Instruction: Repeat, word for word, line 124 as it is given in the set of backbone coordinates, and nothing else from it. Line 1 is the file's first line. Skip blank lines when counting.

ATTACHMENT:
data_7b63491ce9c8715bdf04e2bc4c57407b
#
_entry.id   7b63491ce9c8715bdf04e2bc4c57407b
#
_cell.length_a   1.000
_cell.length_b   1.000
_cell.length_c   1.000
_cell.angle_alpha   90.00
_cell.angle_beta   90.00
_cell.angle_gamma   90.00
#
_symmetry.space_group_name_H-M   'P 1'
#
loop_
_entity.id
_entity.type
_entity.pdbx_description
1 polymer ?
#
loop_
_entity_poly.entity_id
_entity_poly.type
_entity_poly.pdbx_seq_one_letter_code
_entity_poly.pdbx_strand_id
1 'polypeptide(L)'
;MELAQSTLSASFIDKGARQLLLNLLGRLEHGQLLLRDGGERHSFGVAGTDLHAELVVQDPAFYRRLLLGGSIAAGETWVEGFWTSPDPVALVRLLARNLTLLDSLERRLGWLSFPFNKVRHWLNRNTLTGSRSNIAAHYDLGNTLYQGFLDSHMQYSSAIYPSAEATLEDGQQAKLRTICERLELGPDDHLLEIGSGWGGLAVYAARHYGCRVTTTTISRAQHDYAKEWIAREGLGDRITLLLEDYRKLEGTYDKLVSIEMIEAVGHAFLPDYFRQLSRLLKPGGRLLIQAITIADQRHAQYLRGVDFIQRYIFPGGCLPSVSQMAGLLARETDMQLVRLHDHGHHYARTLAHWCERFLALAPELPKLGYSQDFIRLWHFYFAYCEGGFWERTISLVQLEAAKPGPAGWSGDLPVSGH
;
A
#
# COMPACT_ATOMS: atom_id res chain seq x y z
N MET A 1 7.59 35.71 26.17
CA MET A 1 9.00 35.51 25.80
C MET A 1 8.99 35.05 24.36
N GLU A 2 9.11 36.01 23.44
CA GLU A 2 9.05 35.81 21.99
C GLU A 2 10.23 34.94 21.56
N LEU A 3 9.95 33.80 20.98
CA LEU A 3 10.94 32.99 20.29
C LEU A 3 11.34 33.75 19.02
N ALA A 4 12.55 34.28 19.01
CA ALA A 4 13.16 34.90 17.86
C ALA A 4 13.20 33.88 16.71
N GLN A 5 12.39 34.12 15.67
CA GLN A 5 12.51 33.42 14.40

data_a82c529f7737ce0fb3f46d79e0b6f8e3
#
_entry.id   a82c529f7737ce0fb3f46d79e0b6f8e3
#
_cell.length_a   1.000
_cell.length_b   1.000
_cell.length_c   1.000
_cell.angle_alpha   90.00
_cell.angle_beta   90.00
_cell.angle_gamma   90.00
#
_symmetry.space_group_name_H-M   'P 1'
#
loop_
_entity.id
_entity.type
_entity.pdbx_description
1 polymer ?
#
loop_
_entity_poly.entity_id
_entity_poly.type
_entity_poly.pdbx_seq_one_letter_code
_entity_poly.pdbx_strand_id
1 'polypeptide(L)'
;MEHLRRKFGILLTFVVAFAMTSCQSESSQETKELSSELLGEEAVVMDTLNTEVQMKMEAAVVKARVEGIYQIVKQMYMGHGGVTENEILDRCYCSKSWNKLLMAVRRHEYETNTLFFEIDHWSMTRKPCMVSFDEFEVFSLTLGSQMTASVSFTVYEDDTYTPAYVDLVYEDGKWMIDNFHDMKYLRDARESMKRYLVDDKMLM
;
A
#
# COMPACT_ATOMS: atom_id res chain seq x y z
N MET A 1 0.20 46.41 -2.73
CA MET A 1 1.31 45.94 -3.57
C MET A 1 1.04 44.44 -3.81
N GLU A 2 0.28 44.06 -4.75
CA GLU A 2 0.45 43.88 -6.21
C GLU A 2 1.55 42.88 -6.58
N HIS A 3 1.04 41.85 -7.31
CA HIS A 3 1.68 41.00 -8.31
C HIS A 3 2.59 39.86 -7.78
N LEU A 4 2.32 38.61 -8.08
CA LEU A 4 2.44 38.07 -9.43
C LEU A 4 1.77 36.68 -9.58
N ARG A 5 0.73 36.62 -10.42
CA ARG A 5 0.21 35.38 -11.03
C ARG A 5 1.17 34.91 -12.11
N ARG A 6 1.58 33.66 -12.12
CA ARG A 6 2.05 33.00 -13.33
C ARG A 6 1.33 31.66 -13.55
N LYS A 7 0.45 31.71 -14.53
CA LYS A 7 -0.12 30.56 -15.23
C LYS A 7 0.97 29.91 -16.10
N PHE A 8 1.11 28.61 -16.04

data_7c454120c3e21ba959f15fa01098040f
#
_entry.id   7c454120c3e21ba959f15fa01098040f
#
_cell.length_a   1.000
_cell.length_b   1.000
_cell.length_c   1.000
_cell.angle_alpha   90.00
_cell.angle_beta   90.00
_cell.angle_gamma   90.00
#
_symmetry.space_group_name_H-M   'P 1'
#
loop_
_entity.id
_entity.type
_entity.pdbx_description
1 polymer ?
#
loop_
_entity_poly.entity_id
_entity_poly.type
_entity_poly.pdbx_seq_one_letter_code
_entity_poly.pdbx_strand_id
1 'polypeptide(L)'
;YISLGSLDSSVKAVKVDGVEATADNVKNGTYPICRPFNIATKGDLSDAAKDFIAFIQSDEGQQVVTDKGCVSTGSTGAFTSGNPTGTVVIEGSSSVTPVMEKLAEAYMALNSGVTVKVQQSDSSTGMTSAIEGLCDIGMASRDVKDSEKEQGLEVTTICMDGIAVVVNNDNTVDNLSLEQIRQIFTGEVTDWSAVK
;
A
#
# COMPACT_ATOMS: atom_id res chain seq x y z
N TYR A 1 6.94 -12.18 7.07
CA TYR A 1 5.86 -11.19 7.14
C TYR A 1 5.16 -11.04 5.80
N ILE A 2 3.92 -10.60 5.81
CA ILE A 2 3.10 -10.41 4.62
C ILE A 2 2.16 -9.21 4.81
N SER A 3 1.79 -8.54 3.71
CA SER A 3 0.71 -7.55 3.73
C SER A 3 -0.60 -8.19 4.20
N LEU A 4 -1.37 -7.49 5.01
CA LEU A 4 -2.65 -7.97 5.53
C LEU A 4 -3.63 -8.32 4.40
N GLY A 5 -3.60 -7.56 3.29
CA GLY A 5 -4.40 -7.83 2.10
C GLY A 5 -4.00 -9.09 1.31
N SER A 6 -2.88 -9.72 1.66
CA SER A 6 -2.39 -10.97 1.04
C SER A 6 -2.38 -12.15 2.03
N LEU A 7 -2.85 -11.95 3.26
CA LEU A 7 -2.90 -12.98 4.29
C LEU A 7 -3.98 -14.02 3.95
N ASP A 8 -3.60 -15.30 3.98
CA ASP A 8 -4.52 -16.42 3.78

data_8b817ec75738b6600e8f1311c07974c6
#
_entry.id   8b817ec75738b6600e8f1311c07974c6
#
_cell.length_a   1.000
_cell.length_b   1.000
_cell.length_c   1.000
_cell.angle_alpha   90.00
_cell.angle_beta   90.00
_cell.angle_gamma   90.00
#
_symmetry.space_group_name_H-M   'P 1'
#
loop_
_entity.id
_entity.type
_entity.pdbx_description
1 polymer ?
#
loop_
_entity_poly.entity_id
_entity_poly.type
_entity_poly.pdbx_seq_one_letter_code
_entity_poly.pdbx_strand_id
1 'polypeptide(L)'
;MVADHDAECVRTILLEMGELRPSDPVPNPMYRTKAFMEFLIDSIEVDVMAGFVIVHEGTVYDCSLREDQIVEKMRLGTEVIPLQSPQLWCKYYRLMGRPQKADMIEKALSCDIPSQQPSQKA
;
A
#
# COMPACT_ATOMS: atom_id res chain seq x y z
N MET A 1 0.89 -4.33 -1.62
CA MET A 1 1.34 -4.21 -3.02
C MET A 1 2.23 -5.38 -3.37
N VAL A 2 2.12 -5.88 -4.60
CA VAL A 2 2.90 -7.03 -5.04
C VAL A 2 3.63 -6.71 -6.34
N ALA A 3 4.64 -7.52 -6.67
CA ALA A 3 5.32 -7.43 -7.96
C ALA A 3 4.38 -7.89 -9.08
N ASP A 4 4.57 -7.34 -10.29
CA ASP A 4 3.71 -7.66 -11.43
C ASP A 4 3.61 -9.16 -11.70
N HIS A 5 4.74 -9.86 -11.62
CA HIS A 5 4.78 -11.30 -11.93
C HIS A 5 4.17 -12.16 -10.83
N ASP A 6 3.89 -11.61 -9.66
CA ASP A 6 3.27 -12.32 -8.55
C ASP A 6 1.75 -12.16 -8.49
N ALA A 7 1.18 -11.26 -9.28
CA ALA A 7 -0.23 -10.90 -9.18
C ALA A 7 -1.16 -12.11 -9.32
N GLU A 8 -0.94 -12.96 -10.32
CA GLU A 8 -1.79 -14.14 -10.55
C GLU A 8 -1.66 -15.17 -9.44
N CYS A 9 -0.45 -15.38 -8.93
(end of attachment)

A